(Bloomberg) — A few months into the war in Ukraine, appetite for Russian wheat remains strong and there’s little sign that exports will fall soon.
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After briefly dropping at the start of the war as some traders were impacted by financing and logistics issues, the country’s wheat shipments have remained in line with usual volumes. While it’s becoming harder to trade grain from there, Russian companies and international merchants like Viterra continue to sell large amounts.
Many foreign firms have left Russia, but a global willingness to keep buying and selling its crops underscores the need for grain — especially with food prices hitting a record after the invasion slashed Ukraine’s grain exports. To highlight the strong demand, data provider Logistic OS estimates Russia’s April wheat sales tripled from a year earlier, albeit it up from a lower-than-usual amount due to export taxes at the time.
Viterra was the third-biggest shipper in April, after Russian exporters Trading House RIF and Aston, according to Logistic OS data. Global trading giants Cargill Inc. and Louis Dreyfus Co. also exported some wheat, and international companies haven’t drastically altered volumes since the invasion.
Overseas agribusinesses have largely stayed in Russia since the start of the war, although some said they won’t make new investments there. They’ve seen their share of Russian wheat exports steadily fall to state-controlled companies in recent years as the government expands its role in an increasingly strategic sector.
As part of Russia’s push to expand, state-owned lender VTB Group has bought port terminals and operations in the country, and backed local grain traders.
Even with high freight and insurance costs, Russian grain has kept flowing because the sector hasn’t been sanctioned or faced as much pressure to curb business there as in other industries. Plus, reducing supplies from the wheat giant risks worsening global hunger. Wheat prices hit a record in March on concerns about a global shortage.
“There is high demand for wheat because of general concerns about next season and weather problems in different parts of the world,” said Dmitry Rylko, general director of Moscow-based Institute for Agricultural Market Studies.
Russia traditionally has warmer ties with many Middle East and North African countries, who are among the most reliant on its wheat.
In oil, producers like BP Plc are abandoning stakes in investments related to Russia, and some major trading houses will stop dealing the country’s crude. The US has banned Russian oil and the European Union wants to do the same, while the bloc is also moving to cut its reliance on Russian gas.
International grain traders have a raft of assets in Russia. Viterra jointly owns the Taman grain terminal on the Black Sea with VTB, and Louis Dreyfus has a terminal on the Sea of Azov. Archer-Daniels-Midland Co. and Cargill also have a presence, though Bunge Ltd. in March sold its Rostov grain terminal.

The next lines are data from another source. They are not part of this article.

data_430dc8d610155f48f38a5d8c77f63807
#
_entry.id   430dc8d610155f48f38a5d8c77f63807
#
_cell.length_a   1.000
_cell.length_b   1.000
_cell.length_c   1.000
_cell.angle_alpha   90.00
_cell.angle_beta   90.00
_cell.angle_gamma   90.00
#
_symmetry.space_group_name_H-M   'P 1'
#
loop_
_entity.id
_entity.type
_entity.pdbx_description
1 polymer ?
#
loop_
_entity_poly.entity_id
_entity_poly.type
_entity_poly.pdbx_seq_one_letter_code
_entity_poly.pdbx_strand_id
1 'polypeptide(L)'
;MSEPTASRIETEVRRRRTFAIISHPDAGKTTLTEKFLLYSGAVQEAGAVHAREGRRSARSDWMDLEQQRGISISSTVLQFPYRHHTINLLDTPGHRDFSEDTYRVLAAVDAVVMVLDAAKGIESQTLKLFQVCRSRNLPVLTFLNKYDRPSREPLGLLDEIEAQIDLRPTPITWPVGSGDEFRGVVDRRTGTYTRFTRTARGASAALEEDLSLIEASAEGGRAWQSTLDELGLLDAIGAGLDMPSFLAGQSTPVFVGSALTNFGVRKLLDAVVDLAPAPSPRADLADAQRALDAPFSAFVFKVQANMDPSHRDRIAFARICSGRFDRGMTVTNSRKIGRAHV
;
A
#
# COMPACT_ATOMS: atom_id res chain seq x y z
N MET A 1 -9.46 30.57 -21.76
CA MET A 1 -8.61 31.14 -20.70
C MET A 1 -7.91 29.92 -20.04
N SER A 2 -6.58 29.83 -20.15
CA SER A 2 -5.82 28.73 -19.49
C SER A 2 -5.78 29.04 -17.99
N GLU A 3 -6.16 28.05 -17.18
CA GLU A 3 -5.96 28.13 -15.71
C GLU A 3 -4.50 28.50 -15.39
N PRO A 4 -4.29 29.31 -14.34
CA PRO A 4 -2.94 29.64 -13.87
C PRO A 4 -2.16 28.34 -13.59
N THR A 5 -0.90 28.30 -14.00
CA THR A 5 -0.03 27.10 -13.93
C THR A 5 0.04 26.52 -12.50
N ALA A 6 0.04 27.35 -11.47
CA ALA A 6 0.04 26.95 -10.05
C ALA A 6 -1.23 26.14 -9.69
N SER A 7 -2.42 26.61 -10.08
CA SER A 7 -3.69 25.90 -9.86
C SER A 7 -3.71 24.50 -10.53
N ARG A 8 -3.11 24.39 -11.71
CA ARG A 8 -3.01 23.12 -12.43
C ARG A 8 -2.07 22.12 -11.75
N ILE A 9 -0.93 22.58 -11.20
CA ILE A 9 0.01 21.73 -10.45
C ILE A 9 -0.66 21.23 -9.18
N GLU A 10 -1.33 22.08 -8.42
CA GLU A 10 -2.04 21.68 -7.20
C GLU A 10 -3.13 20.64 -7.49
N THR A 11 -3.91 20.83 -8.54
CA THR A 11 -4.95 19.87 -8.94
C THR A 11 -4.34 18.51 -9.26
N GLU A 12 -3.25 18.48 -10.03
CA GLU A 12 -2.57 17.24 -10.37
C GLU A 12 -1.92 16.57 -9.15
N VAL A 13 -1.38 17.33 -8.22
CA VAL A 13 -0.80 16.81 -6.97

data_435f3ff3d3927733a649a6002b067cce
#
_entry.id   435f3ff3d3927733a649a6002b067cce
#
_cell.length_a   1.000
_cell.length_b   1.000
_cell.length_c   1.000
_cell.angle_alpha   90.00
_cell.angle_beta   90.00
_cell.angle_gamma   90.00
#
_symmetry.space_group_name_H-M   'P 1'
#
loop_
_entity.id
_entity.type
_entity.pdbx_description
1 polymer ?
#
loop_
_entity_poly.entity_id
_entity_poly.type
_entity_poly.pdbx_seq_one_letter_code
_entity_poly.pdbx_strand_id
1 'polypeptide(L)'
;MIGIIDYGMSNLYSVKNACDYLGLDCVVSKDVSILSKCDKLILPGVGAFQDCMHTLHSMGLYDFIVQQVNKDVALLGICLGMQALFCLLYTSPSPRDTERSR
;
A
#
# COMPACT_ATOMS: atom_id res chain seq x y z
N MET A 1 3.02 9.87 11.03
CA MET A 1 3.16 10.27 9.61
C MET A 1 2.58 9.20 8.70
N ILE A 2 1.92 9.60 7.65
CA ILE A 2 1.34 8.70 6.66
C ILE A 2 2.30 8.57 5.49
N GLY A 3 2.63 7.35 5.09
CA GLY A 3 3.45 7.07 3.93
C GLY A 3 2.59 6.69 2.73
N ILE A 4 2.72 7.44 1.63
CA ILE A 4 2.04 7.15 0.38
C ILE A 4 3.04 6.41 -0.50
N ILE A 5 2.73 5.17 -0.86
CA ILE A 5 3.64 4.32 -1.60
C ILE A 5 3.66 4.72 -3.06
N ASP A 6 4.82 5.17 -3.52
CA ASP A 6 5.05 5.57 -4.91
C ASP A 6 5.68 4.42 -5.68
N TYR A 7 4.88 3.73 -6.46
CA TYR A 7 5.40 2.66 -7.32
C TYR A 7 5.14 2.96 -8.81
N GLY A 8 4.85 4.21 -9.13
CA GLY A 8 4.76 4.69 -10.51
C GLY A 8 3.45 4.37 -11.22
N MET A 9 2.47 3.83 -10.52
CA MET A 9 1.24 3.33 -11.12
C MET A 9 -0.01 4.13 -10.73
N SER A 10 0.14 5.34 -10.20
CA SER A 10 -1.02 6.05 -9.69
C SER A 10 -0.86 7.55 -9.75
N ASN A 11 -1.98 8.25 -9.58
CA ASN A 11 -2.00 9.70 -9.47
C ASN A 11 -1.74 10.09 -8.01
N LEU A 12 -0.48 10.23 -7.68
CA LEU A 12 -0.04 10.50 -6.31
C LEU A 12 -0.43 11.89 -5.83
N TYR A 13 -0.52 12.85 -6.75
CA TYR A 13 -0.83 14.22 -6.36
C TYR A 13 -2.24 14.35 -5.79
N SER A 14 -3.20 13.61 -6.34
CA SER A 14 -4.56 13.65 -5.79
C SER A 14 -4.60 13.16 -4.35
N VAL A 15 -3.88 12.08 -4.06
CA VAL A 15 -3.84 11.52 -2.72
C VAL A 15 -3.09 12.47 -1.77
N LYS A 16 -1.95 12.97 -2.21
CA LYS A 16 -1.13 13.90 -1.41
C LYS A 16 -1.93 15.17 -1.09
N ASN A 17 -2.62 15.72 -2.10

A Viterra spokesperson confirmed that it suspended new development and expansion projects in Russia, but didn’t comment on whether it would curb trading. Cargill referred to a previous statement that it stopped investments but would keep operating food and feed facilities. ADM said it has curbed Russian operations that aren’t related to essential food commodities and is sourcing from other regions where possible. Bunge reiterated that it stopped all investments and non-essential activities in the country since March 25, with current operations limited to support domestic farmers and consumers by producing staple foods at their single crush facility.
Louis Dreyfus declined to comment.
Before the war, Russia’s wheat shipments were down roughly 24% from a year earlier amid a smaller crop and export curbs. They were running at a similar pace with sales of 26.8 million tons by late March, when customs data was last published. April’s exports totaled 2.1 million tons, according to Logistic OS.
As well as benefiting from strong demand for grain — driven further by a war that Russia started — the government’s wheat revenues have been bolstered by an export tax it introduced to safeguard local supplies. The duty is linked to wheat prices.
For recent shipments, some traders may be using up their allowances allocated under an export quota that was also implemented to protect the domestic market. Plus, some of the sales may have been booked before the war.
Russia’s May shipments may ease a bit to roughly 1.7 million tons, according to IKAR’s Rylko. The big question is whether Russia will export usual amounts in the new season that starts in July.
“I would suspect that the international traders will try to keep business going, because Russia will be the biggest source of wheat in the world,’’ Rylko said.
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